15.2 Small Capital Letters [II.10.e]

As with italics, if small, or block, capital letters have been used in print for stylistic purposes, they are ignored in braille. However, if they are used in print to emphasize or distinguish letters or words, the braille italic sign should be used to indicate this change in typeface.

When common words that are not part of a title are printed in small capitals, they are italicized in braille and not capitalized. Example:

It was so obvious she might as well have had guilty printed on her forehead.

• Note the difference between full capitals and small capitals; small capitals are nearly the same height as lower-case letters: GUILTY guilty Guilty

When an entire sentence is in same-size small capitals, use normal capitalization. Example:

The note said: come on over!

When a title appears in small capitals all of the same size, the initial letters of the first and principal words should be capitalized, as well as the first letters of each proper name. Example:

John Leech was famous for his hunt scenes such as the first day of the season.

When the first letter of a word that is printed in small capitals is larger than the rest, follow print. Examples:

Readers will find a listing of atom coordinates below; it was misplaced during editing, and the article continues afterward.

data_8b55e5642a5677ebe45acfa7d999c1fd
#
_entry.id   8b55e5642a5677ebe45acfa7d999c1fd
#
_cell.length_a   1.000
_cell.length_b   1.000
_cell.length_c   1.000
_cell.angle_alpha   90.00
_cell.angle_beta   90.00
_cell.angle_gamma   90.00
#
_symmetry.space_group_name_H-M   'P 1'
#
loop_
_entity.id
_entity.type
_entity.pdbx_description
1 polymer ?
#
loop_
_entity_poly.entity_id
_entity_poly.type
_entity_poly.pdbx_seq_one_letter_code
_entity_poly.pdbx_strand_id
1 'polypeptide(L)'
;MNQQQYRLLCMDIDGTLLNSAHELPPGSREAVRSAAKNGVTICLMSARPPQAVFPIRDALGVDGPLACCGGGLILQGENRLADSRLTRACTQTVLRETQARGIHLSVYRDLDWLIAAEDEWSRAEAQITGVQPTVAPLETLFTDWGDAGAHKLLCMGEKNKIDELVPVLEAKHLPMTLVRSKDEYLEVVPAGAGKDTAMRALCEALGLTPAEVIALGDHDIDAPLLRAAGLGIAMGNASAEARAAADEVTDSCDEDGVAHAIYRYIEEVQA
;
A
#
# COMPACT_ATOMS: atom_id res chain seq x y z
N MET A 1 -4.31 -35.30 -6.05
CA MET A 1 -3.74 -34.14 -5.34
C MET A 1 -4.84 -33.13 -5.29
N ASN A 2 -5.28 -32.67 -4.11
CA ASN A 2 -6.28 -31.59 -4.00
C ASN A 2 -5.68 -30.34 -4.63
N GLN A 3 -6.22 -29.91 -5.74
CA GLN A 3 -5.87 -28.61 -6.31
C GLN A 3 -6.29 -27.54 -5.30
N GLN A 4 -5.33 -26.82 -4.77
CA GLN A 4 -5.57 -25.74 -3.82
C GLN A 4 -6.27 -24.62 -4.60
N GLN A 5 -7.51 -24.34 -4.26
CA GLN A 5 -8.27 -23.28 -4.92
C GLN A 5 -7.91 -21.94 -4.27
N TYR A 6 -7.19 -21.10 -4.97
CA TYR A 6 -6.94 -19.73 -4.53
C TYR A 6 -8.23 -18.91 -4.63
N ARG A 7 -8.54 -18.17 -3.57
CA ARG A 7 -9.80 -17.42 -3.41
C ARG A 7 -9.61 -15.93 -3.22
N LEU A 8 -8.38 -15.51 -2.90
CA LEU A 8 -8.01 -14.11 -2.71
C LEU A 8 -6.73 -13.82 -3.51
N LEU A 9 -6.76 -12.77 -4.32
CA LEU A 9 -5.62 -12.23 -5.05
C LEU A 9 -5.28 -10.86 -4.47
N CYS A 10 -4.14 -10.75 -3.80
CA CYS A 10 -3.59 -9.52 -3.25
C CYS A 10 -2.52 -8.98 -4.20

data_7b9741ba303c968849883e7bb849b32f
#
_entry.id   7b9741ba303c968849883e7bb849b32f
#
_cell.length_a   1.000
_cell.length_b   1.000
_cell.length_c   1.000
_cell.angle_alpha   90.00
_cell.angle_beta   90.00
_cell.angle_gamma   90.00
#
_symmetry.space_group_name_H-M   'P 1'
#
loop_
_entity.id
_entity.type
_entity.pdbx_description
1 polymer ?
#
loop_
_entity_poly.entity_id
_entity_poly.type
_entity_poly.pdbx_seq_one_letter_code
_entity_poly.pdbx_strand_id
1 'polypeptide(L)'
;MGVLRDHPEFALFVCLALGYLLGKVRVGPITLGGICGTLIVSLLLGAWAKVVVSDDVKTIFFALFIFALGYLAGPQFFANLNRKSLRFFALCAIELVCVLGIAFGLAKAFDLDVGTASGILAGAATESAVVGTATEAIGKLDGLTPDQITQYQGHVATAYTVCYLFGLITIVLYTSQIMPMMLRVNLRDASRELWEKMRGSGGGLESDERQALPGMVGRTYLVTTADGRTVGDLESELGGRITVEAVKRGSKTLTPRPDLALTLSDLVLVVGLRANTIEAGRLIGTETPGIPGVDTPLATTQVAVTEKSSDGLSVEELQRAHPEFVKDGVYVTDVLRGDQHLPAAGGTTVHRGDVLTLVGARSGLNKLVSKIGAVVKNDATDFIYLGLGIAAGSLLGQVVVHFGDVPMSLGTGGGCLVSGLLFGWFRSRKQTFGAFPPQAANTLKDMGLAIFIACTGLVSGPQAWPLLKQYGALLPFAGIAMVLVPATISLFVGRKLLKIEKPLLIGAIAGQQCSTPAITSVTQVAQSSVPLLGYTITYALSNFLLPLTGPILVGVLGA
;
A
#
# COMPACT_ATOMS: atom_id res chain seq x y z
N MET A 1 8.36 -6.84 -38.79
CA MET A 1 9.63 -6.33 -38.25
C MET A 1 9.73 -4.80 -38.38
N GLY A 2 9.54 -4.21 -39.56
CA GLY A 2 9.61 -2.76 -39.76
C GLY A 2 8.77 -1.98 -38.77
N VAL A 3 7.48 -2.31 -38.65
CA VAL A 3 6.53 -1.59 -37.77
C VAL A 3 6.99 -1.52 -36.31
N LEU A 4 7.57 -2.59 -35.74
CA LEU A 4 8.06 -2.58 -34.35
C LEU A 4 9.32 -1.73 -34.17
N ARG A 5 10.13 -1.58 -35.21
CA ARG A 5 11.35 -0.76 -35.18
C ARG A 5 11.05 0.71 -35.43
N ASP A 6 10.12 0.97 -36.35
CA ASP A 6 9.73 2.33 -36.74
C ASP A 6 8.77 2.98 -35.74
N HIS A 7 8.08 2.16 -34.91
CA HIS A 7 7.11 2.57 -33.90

The Out-of-the-Way Inn

Gainsborough painted Blue Boy.

When two distinct typefaces must be maintained, the words or letters in small capital letters are indicated by use of the double capital sign. Examples:

Have you read Erik Weihenmayer's Touch the Top of the World?

Capt. Jones of the hms Shanghai said the ship sails at 8 p.m.

• Note: Unless needed for emphasis, when brailling abbreviations, as in 8 p.m. above, ignore the change of typeface and use only the appropriate capital sign(s).

Drill 29

Practice brailling the following sentences.

  1. The general planned to withhold his attack until after the troops had landed.
  2. A good source for ideas for new business enterprises is 999 Little-known Businesses.
  3. "Bon appetit!" said the young waiter as he left the table.
  4. The STAR-SPANGLED BANNER, written by Francis Scott Key, was adopted as the U.S. national anthem in 1931.
  5. We'll make the trip for the children, not in spite of the children.
  6. The following books have been written by Lu Bannert: Messages From Hindustan, Discovery, and Night On The Veld.
  7. He is arriving at 3 a.m., not p.m.
  8. The planets that revolve around the sun are: Mercury, Venus, Earth, Mars, Jupiter, Saturn, Uranus, Neptune, and Pluto.
  9. This is the end, he thought, as the speeding car bore down upon him.
  10. "You're on the road to success when you realize that failure is merely a detour."—William G. Milnes, Jr., in The Saturday Evening Post.
  11. Shakespeare was an homme d'esprit.
  12. Little Tonya sang clearly, "a, b, c, d, e, f, g."
  13. What can it be? he wondered, as he examined the odd-looking package.
  14. It is usually easier to get into the state of matrimony than to get out of it.
  15. Education can often achieve what legislation cannot.
  16. The Times' Janet Diana Carr is a first rate reporter.
  17. Mark is on the "A" team and Brian is on the "B" team.